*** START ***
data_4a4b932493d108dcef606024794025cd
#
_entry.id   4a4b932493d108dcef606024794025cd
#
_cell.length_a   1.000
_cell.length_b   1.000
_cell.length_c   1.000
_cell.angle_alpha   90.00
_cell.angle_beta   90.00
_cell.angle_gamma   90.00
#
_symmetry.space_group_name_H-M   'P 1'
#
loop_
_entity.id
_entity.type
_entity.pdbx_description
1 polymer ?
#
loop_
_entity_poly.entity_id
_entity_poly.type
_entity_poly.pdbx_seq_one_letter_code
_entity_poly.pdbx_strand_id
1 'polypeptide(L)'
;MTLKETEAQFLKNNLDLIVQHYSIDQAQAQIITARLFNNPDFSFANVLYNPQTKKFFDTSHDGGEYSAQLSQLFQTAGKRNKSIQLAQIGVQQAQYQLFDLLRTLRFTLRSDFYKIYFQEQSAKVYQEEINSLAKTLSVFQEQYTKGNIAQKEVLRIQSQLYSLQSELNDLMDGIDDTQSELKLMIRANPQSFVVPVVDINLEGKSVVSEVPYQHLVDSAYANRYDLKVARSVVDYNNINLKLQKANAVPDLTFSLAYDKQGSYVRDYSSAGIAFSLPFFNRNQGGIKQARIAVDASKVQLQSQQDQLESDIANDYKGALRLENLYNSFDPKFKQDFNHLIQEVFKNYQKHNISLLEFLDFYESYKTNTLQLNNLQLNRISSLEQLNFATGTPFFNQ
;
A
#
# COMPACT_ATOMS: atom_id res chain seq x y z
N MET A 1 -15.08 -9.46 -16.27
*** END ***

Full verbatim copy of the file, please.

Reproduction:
data_4a4b932493d108dcef606024794025cd
#
_entry.id   4a4b932493d108dcef606024794025cd
#
_cell.length_a   1.000
_cell.length_b   1.000
_cell.length_c   1.000
_cell.angle_alpha   90.00
_cell.angle_beta   90.00
_cell.angle_gamma   90.00
#
_symmetry.space_group_name_H-M   'P 1'
#
loop_
_entity.id
_entity.type
_entity.pdbx_description
1 polymer ?
#
loop_
_entity_poly.entity_id
_entity_poly.type
_entity_poly.pdbx_seq_one_letter_code
_entity_poly.pdbx_strand_id
1 'polypeptide(L)'
;MTLKETEAQFLKNNLDLIVQHYSIDQAQAQIITARLFNNPDFSFANVLYNPQTKKFFDTSHDGGEYSAQLSQLFQTAGKRNKSIQLAQIGVQQAQYQLFDLLRTLRFTLRSDFYKIYFQEQSAKVYQEEINSLAKTLSVFQEQYTKGNIAQKEVLRIQSQLYSLQSELNDLMDGIDDTQSELKLMIRANPQSFVVPVVDINLEGKSVVSEVPYQHLVDSAYANRYDLKVARSVVDYNNINLKLQKANAVPDLTFSLAYDKQGSYVRDYSSAGIAFSLPFFNRNQGGIKQARIAVDASKVQLQSQQDQLESDIANDYKGALRLENLYNSFDPKFKQDFNHLIQEVFKNYQKHNISLLEFLDFYESYKTNTLQLNNLQLNRISSLEQLNFATGTPFFNQ
;
A
#
# COMPACT_ATOMS: atom_id res chain seq x y z
N MET A 1 -15.08 -9.46 -16.27